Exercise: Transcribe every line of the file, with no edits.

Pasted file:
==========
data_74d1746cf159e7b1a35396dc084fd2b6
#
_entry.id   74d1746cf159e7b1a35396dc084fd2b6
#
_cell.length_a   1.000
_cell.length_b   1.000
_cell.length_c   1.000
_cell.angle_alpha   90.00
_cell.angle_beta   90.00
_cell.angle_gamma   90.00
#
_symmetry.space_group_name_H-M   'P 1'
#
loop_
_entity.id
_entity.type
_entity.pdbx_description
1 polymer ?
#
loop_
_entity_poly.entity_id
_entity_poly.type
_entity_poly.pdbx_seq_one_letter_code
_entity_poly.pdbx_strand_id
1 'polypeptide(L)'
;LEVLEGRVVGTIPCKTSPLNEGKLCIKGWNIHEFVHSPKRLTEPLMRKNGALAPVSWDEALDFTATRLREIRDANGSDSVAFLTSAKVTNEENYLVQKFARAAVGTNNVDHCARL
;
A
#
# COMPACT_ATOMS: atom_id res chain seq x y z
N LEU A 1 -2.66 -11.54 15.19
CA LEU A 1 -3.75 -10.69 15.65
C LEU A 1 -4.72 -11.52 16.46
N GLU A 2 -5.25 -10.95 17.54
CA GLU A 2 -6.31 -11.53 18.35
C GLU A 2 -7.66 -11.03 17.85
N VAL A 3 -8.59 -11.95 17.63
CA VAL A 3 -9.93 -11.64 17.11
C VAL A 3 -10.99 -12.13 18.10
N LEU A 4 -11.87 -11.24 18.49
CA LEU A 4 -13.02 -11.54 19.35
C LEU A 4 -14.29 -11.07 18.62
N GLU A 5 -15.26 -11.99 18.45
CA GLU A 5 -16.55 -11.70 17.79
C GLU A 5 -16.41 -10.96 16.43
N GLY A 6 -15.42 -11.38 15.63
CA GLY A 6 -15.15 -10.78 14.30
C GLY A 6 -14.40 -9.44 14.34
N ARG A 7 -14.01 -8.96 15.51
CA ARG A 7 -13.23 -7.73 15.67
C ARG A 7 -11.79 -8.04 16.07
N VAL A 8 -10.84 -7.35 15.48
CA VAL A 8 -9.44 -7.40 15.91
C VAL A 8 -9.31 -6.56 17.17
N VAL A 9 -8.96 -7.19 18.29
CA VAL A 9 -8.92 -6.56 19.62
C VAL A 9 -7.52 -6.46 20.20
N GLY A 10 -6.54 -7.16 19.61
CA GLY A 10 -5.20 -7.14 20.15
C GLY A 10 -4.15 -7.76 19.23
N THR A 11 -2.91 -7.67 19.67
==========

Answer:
data_74d1746cf159e7b1a35396dc084fd2b6
#
_entry.id   74d1746cf159e7b1a35396dc084fd2b6
#
_cell.length_a   1.000
_cell.length_b   1.000
_cell.length_c   1.000
_cell.angle_alpha   90.00
_cell.angle_beta   90.00
_cell.angle_gamma   90.00
#
_symmetry.space_group_name_H-M   'P 1'
#
loop_
_entity.id
_entity.type
_entity.pdbx_description
1 polymer ?
#
loop_
_entity_poly.entity_id
_entity_poly.type
_entity_poly.pdbx_seq_one_letter_code
_entity_poly.pdbx_strand_id
1 'polypeptide(L)'
;LEVLEGRVVGTIPCKTSPLNEGKLCIKGWNIHEFVHSPKRLTEPLMRKNGALAPVSWDEALDFTATRLREIRDANGSDSVAFLTSAKVTNEENYLVQKFARAAVGTNNVDHCARL
;
A
#
# COMPACT_ATOMS: atom_id res chain seq x y z
N LEU A 1 -2.66 -11.54 15.19
CA LEU A 1 -3.75 -10.69 15.65
C LEU A 1 -4.72 -11.52 16.46
N GLU A 2 -5.25 -10.95 17.54
CA GLU A 2 -6.31 -11.53 18.35
C GLU A 2 -7.66 -11.03 17.85
N VAL A 3 -8.59 -11.95 17.63
CA VAL A 3 -9.93 -11.64 17.11
C VAL A 3 -10.99 -12.13 18.10
N LEU A 4 -11.87 -11.24 18.49
CA LEU A 4 -13.02 -11.54 19.35
C LEU A 4 -14.29 -11.07 18.62
N GLU A 5 -15.26 -11.99 18.45
CA GLU A 5 -16.55 -11.70 17.79
C GLU A 5 -16.41 -10.96 16.43
N GLY A 6 -15.42 -11.38 15.63
CA GLY A 6 -15.15 -10.78 14.30
C GLY A 6 -14.40 -9.44 14.34
N ARG A 7 -14.01 -8.96 15.51
CA ARG A 7 -13.23 -7.73 15.67
C ARG A 7 -11.79 -8.04 16.07
N VAL A 8 -10.84 -7.35 15.48
CA VAL A 8 -9.44 -7.40 15.91
C VAL A 8 -9.31 -6.56 17.17
N VAL A 9 -8.96 -7.19 18.29
CA VAL A 9 -8.92 -6.56 19.62
C VAL A 9 -7.52 -6.46 20.20
N GLY A 10 -6.54 -7.16 19.61
CA GLY A 10 -5.20 -7.14 20.15
C GLY A 10 -4.15 -7.76 19.23
N THR A 11 -2.91 -7.67 19.67